Cannabis consumption has more than doubled among Canadians 15 and older over a 30-year span, according to a new Statistics Canada report.
Trends differ for men and women, and different age groups, Wednesday’s report shows.
The national statistics agency has been trying to compile a picture of marijuana use in Canada as the Liberal government moves ahead with plans to legalize the drug later this year.
For the first time, Statistics Canada compared nine national household population surveys that touched on cannabis use starting in 1985 to get a sense of long-term trends.
It found cannabis use went from 5.6 per cent in 1985 to 12. 3 per cent in 2015.
The report also found that trends differ between young men and women.
Between 2004 and 2015, use remained stable among boys 15 to 17, but decreased in women in the same age group.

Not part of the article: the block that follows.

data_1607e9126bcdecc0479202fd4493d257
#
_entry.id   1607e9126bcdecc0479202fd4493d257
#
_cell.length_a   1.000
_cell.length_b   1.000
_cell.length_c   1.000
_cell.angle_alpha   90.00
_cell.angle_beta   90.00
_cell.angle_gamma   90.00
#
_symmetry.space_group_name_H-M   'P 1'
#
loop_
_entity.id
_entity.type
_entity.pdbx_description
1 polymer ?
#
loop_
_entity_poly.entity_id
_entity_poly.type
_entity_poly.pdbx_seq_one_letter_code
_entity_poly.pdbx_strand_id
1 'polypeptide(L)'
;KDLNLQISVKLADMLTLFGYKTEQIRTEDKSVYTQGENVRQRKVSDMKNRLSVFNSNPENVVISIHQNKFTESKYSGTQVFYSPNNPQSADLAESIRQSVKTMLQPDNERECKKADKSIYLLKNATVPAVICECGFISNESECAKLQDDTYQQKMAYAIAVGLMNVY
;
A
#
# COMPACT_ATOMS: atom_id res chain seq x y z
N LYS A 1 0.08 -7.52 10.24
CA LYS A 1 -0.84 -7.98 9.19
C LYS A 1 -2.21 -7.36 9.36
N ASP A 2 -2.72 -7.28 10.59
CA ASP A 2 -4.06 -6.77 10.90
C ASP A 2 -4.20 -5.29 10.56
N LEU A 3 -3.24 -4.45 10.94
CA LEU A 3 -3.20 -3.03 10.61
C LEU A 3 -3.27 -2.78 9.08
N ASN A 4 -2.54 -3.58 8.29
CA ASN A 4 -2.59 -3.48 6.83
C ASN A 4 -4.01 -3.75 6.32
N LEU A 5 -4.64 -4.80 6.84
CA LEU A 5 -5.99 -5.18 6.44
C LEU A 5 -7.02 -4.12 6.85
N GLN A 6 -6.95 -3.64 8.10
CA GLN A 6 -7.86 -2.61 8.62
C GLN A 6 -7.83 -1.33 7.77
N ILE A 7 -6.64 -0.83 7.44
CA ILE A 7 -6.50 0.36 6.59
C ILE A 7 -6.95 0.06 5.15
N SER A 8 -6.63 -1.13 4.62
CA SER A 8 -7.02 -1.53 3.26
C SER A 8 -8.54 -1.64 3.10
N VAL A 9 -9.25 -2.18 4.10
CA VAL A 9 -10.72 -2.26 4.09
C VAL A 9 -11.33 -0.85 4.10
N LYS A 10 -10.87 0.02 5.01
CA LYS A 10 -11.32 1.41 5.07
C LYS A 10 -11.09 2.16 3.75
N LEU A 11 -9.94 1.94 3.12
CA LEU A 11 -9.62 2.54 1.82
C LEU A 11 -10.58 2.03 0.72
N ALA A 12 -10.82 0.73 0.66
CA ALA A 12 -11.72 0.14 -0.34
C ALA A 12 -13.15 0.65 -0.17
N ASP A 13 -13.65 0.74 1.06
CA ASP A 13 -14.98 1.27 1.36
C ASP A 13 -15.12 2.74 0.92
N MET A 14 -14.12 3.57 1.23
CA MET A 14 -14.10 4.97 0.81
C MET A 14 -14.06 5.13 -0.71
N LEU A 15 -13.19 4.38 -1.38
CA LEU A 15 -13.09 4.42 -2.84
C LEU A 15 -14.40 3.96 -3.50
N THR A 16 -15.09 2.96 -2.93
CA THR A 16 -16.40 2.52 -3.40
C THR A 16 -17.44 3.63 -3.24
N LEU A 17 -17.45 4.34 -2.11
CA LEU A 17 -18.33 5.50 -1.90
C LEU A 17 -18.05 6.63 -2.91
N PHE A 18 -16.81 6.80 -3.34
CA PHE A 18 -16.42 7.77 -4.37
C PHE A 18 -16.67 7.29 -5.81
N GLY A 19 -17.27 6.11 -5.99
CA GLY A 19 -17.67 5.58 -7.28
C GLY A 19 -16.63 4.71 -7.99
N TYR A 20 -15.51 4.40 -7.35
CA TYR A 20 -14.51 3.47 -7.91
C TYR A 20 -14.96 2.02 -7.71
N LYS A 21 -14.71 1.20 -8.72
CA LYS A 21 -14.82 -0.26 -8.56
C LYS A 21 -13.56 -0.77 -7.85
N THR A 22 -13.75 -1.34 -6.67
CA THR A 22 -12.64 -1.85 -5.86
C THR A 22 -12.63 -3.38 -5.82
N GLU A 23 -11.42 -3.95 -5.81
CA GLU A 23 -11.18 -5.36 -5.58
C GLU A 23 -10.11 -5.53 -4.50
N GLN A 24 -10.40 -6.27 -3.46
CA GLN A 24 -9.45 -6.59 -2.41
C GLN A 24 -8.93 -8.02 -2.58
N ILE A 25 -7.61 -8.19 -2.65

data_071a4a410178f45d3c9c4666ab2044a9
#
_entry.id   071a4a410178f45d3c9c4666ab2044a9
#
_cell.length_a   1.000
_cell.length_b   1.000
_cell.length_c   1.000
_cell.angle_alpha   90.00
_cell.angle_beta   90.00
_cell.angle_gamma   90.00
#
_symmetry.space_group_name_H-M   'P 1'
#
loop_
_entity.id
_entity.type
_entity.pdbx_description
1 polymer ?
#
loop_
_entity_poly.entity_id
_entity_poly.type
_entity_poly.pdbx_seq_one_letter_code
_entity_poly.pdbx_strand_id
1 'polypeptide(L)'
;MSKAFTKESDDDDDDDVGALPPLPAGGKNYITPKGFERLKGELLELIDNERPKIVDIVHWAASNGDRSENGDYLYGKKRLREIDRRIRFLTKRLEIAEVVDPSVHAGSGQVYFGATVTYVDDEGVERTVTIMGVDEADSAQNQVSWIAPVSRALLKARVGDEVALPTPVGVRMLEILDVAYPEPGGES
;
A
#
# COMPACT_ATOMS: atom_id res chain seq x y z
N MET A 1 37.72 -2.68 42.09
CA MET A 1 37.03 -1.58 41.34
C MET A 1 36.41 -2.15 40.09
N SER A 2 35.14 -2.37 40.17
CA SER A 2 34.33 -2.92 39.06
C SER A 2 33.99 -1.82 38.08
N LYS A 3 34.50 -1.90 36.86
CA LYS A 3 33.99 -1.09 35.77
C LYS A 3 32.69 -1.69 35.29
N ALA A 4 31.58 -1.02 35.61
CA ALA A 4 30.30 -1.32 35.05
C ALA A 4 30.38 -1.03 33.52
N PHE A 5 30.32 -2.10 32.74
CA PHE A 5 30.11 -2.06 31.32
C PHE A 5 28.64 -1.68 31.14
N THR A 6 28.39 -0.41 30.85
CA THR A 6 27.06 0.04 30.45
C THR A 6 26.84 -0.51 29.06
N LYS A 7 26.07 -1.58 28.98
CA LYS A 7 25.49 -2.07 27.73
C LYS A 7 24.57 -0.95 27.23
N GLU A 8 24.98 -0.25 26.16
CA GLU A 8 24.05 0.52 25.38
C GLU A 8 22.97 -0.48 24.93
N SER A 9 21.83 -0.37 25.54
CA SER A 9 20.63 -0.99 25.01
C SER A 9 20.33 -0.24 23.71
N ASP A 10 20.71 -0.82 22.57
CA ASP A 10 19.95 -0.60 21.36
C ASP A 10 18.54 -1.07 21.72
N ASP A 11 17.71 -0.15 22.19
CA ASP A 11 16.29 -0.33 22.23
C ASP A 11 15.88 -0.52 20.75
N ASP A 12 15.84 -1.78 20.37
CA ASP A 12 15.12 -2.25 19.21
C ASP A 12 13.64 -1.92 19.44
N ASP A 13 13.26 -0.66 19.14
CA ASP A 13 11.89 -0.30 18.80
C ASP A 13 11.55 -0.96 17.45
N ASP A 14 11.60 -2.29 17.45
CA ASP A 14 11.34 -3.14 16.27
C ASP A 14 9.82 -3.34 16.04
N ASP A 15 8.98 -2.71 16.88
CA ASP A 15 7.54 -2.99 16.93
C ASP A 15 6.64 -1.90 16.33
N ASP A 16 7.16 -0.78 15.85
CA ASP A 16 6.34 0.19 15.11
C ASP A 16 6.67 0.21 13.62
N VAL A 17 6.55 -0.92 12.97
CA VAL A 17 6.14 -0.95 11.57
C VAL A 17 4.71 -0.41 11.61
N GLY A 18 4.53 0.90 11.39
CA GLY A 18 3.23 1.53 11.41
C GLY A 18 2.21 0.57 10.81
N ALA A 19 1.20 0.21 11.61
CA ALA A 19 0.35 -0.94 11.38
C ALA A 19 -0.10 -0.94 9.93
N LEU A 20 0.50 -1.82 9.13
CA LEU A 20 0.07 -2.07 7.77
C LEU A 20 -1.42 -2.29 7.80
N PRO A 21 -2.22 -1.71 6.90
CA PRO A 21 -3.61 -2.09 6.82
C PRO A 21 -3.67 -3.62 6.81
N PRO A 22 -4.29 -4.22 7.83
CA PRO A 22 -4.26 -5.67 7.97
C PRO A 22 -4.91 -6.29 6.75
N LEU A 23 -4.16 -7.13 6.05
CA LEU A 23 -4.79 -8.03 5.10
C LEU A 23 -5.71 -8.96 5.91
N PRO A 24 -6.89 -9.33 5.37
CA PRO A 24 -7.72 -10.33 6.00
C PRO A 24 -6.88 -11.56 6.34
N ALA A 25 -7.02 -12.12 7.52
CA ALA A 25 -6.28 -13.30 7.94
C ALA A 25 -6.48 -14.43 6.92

Pot use dipped for both men and women slightly older, to age 24, during that same 11-year span, but increased among Canadians 25 and older.
“Understanding past use will help inform future trends of cannabis use following legalization,” said a release from Statistics Canada Wednesday.
The results are based on several national surveys, including the:
- Canadian Tobacco, Alcohol and Drugs Survey.
- Canadian Tobacco Use Monitoring Survey.
- 1985 Health Promotion Survey.
They all asked about past-year cannabis use and had target populations that included youth and adults in every province.
The agency did note that while the nine surveys used can be combined to estimate the evolution of cannabis consumption, they were originally designed for different needs and are not perfectly comparable.